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Driving a truck in the snow can be especially dangerous. Before moving, make sure you are prepared with these moving tips.

Prepare your truck for an icy drive

Winter often means a snowy wonderland. For most, that means sipping hot chocolate and wondering who will put the next log in the fire. For people planning to move, it means wondering how exactly they're going to cross the country in one piece. Here are some tips to make you safer and, hopefully, give you some peace of mind.

1) Fill up the tank, frequently
You'll want to start your move on a positive note. Make sure your vehicle has a full tank of gas before you put the first box in the truck. Once you hit the road, however, it's important that you keep filling up the tank well before you reach empty. Running out of gas on the highway in a snow storm with a moving truck can be the stuff of nightmares, so save yourself the terror and fill up once you reach half a tank, or a quarter of a tank at the absolute least. If you get stranded, you'll also want to have enough gas to keep the car - and the heat - running.

Keeping your tank filled more than halfway isn't just about being prepared. According to Penske, if you have any less gas, water condensation could cause your fuel lines to freeze. Then you'd be in really big trouble.

2) Pack an emergency kit
Before moving, make sure you're prepared for anything that comes your way. Make sure you have an ice scraper and a snow brush to clear your windshield of precipitation. Even if it doesn't snow, ice can form on the glass if temperatures are warm during the day and freezing overnight. You will also want a box of rock salt, a shovel, kitty litter or two mats and tire chains. The last thing you want is to get stuck in a snow bank without the tools to get yourself out. Have a shovel to dig out your tires, should you end up in a snowbank or it snows overnight. If your car gets stuck, you can put mats underneath the back tires to help give them traction. Kitty litter is a good substitute for the mats, and less of a hassle to pull out. Tire chains will also help provide traction on snowy roads.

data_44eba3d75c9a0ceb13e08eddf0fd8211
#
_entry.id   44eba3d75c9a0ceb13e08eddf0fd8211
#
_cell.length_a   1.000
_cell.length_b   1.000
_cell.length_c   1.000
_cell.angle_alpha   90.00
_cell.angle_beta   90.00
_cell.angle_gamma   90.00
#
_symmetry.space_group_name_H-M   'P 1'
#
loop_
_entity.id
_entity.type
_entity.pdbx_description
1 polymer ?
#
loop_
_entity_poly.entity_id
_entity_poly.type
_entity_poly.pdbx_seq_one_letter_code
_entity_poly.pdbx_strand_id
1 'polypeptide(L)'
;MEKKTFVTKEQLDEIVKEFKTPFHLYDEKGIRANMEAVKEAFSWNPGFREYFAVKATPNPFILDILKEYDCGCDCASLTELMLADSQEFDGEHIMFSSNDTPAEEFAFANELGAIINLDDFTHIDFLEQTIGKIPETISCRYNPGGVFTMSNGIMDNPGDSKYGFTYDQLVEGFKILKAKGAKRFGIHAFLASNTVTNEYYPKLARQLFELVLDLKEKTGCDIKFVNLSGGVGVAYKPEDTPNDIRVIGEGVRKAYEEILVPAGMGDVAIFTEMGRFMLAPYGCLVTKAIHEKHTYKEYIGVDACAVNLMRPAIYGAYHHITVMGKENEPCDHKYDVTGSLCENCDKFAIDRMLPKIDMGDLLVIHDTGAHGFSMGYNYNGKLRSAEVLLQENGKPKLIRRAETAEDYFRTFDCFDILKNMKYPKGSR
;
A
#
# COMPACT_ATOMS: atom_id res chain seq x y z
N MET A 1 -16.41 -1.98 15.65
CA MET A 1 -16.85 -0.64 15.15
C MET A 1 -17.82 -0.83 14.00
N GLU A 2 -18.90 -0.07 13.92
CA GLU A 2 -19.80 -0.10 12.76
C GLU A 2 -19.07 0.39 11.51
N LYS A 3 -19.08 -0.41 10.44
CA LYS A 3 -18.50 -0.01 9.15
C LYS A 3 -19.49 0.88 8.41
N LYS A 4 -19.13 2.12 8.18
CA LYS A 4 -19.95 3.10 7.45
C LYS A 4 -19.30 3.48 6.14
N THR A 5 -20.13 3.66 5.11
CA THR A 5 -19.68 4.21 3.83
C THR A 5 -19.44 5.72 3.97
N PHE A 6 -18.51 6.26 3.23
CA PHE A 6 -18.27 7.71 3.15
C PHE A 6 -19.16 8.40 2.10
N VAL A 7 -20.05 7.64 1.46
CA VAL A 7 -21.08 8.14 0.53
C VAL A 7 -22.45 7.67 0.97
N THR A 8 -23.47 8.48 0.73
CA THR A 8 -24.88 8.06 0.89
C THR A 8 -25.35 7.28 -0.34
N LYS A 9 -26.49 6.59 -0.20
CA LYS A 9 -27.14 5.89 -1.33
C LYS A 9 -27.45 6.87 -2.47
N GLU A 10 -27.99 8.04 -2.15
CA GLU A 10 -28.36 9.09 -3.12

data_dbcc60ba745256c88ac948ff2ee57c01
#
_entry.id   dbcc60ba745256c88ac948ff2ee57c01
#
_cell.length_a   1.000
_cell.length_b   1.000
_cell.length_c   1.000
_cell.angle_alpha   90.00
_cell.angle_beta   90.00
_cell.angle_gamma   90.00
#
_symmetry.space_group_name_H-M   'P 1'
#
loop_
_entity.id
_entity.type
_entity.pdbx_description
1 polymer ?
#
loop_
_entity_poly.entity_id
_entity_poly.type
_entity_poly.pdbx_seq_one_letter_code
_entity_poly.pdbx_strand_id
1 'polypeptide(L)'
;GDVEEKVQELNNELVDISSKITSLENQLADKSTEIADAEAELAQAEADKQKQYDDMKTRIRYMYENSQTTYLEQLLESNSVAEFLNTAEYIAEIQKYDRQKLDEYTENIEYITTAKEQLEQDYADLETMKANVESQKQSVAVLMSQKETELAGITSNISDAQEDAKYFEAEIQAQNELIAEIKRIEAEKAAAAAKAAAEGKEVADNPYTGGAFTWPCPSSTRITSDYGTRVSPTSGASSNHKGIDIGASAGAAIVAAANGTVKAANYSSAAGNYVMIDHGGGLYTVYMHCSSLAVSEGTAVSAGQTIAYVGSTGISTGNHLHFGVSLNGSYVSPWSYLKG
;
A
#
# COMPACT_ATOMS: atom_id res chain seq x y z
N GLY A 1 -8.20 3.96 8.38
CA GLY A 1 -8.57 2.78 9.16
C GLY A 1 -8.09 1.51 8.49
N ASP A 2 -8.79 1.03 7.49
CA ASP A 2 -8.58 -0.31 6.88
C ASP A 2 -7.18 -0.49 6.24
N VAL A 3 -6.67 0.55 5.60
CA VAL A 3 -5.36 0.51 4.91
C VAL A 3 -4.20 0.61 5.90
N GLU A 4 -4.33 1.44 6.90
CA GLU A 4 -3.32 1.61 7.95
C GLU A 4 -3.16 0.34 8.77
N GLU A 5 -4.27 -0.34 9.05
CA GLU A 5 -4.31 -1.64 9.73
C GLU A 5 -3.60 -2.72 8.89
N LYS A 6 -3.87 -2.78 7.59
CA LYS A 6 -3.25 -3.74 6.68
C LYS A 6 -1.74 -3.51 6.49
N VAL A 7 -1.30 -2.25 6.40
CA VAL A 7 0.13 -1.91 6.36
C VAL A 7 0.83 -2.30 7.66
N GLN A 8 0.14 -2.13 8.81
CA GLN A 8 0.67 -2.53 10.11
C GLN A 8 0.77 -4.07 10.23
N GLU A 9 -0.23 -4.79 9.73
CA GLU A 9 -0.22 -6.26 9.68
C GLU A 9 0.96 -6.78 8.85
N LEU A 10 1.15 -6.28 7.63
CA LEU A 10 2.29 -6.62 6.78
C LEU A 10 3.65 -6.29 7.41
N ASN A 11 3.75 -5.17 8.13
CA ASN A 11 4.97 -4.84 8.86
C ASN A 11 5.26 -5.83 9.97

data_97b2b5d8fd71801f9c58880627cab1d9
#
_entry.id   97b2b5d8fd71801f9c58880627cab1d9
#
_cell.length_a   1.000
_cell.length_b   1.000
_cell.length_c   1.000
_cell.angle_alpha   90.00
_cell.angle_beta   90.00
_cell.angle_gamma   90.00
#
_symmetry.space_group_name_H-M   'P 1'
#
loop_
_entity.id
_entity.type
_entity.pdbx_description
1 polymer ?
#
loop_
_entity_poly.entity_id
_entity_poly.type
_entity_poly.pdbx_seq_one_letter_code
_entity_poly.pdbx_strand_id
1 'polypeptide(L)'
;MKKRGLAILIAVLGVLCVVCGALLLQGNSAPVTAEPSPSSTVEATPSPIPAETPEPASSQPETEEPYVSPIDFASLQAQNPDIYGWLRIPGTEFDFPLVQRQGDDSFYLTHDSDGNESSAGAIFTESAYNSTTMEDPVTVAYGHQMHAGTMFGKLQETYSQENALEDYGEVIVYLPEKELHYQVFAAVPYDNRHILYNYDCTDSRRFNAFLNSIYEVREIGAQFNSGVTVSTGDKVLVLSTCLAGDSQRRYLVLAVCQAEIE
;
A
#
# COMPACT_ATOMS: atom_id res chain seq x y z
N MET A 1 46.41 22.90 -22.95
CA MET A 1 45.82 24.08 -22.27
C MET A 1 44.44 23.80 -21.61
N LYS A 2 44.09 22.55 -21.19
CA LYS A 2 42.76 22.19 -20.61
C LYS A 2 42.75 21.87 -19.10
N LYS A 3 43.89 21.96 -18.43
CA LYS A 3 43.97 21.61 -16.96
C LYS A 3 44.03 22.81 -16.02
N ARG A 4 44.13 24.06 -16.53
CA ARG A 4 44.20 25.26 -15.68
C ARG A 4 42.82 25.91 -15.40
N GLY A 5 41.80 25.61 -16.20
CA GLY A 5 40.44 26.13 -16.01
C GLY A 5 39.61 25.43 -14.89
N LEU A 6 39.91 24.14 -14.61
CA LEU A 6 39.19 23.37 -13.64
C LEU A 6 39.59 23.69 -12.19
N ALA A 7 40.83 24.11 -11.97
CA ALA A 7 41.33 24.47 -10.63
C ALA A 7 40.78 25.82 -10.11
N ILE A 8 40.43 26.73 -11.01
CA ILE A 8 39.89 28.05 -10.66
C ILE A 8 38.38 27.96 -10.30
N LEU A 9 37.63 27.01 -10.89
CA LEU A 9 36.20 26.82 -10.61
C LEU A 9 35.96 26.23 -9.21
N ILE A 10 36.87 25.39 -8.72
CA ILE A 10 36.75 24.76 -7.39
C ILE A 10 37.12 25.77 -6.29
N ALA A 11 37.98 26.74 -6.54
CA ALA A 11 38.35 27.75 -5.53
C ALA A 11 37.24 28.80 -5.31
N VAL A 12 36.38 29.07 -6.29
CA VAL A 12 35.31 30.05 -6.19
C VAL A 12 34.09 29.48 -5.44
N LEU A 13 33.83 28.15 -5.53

Your emergency kit should also include things such as extra food, water, a first aid kit, a flashlight, extra batteries, blankets and warm clothes. Make sure all of these things are within easy reach. 

3) Plan your route
You'll want to keep an eye on the weather. If there's a snow storm crossing your path, consider leaving well in advance to get ahead of it. If you're crossing the country, try planning a different route to avoid it. Otherwise, you may want to postpone the move until weather conditions are more favorable. The weight and dimensions of a moving truck already make it more dangerous than driving most cars even if it's a sunny day. That danger becomes much greater in bad weather, especially if you're not used to driving a truck or in icy conditions. Even if there isn't a storm predicted, you will still need to be careful of ice on the roads.

Also, keep in mind that some states do a better job of maintaining their roads in bad weather than others. Massachusetts is used to extreme winter weather - it salts and plows immediately and regularly. Virginia, however, only gets snow sparingly, so it doesn't have the same infrastructure to handle adverse conditions. Sometimes that means roads are not fully plowed or sufficiently slated.